in Sanctity as literature in late medieval Britain
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Kathleen Christian and Bianca de Divitiis

century, the Dominican friar Giovanni Nanni (Annius) of Viterbo played up the Etruscan origins of his home town with fictive histories and images, staging the discovery of forged inscriptions alluding to Viterbo’s foundation by Janus, and publishing an inventive antiquarian treatise that was influential in many parts of Europe.3 The foundations for an interdisciplinary analysis of local antiquities were laid in the 1950s by Roberto Weiss, in his survey of classical revival in Italy, and by Arnaldo Momigliano, in a famous article that made ‘antiquarianism’ a topic of

in Local antiquities, local identities
Joanna Crosby

represented a wished-for Victorian England, and a vision of how it would continue to be under the peaceful rule of its Queen. Arthurian and Classical revivals, and the Gothic revival in architecture, provided a strategy for legitimately increasing the artistic distance between their followers, the life of the imagination and the material changes in the Victorian landscape. Urban and rural readers (and non-readers) were aware of the changes that were taking place across the environment: enclosures and the increasing industrialisation and agricultural mechanisation

in EcoGothic gardens in the long nineteenth century
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Temporal frontiers and boundaries in colonial images of the Australian landscape
Rod Macneil

a demure, elegant and mythological Aboriginal population. Although many Australian Classical Revival paintings might be fairly considered somewhat whimsical in their subject matter, they nonetheless effectively bring to a close the process of whitening the Australian landscape. Long’s landscape fulfils many colonial fantasies relating to the occupation and possession of land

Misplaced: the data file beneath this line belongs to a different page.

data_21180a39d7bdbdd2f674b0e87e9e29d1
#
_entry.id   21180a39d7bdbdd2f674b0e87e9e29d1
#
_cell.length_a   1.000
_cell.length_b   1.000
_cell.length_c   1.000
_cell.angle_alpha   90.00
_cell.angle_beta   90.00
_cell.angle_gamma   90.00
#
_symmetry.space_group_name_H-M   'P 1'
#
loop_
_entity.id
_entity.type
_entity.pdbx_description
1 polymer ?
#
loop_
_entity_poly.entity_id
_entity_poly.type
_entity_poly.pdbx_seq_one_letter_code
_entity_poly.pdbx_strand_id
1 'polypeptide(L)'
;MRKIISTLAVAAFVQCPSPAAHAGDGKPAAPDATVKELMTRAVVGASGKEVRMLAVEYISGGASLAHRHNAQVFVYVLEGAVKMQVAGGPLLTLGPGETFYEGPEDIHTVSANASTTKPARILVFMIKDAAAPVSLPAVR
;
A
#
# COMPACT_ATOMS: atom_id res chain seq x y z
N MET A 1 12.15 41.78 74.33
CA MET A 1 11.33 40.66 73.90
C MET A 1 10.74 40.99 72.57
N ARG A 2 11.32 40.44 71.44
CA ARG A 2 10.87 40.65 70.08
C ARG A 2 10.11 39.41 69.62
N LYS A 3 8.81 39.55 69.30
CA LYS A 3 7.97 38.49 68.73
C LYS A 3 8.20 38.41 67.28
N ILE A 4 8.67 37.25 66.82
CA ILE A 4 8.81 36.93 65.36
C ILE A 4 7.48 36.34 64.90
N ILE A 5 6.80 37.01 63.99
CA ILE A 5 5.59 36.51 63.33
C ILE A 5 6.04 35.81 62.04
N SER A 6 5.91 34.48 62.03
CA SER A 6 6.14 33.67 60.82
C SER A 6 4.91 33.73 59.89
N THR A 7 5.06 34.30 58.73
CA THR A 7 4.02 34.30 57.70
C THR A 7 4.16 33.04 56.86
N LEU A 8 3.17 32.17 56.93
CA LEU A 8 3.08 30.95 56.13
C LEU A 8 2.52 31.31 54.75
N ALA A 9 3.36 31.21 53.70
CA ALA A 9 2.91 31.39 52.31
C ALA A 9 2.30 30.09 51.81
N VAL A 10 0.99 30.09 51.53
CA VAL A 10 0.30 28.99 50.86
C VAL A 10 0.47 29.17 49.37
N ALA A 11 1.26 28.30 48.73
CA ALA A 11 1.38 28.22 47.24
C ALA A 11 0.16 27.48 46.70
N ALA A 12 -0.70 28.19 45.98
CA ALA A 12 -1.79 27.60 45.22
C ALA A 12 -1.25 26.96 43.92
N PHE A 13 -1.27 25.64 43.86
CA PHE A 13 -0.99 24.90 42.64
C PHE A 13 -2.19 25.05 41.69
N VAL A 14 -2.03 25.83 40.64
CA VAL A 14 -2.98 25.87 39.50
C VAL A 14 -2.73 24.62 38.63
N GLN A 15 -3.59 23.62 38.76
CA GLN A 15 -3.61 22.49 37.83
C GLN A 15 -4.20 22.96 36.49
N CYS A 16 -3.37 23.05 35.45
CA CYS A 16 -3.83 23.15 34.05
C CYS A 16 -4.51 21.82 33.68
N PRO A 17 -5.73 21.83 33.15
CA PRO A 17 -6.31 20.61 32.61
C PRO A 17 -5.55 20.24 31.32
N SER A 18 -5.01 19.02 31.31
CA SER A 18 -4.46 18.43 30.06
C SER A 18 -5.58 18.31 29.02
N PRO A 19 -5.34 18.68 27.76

in Colonial frontiers
Mark Lussier

systems’ which are ‘inseparable from material components’ within which they are held in stasis. 12 Blake's new textual form and its content sought, then, to capture ‘the spiritual integrity’ he perceived in Gothic art and architecture within a material form of verbal and visual representation, and through that form he simultaneously created an aesthetic counterbalance to the neo-classical revival the Gothic supplanted

in William Blake's Gothic imagination
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William Blake's Gothic relations
David Baulch

Classics! & not Goths nor Monks, that Desolate Europe with Wars’ ( On Homers ; E 270). As a polemic against classical thought, and especially its neo-classical revival, On Homers Poetry [and] On Virgil finds the stasis and mathematical abstraction of Grecian form inimical to the Gothic as Living Form. At stake in these opposing conceptions of forms are the politics of geopolitical struggle. The path of Grecian form is embodied in the French

in William Blake's Gothic imagination
An introduction to Gothic fashion
Catherine Spooner

theory stresses the socially constructed nature of all forms of dress. Finally, the chronology does not always match, as the peak of the Gothic novel’s popularity in the 1790s coincided with the emergence of the classical revival in women’s dress, while by the 1840s the Gothic novel had mostly been absorbed into a range of other genres. Wuthering Heights (1847) and Jane Eyre (1847) are arguably more

in Fashioning Gothic bodies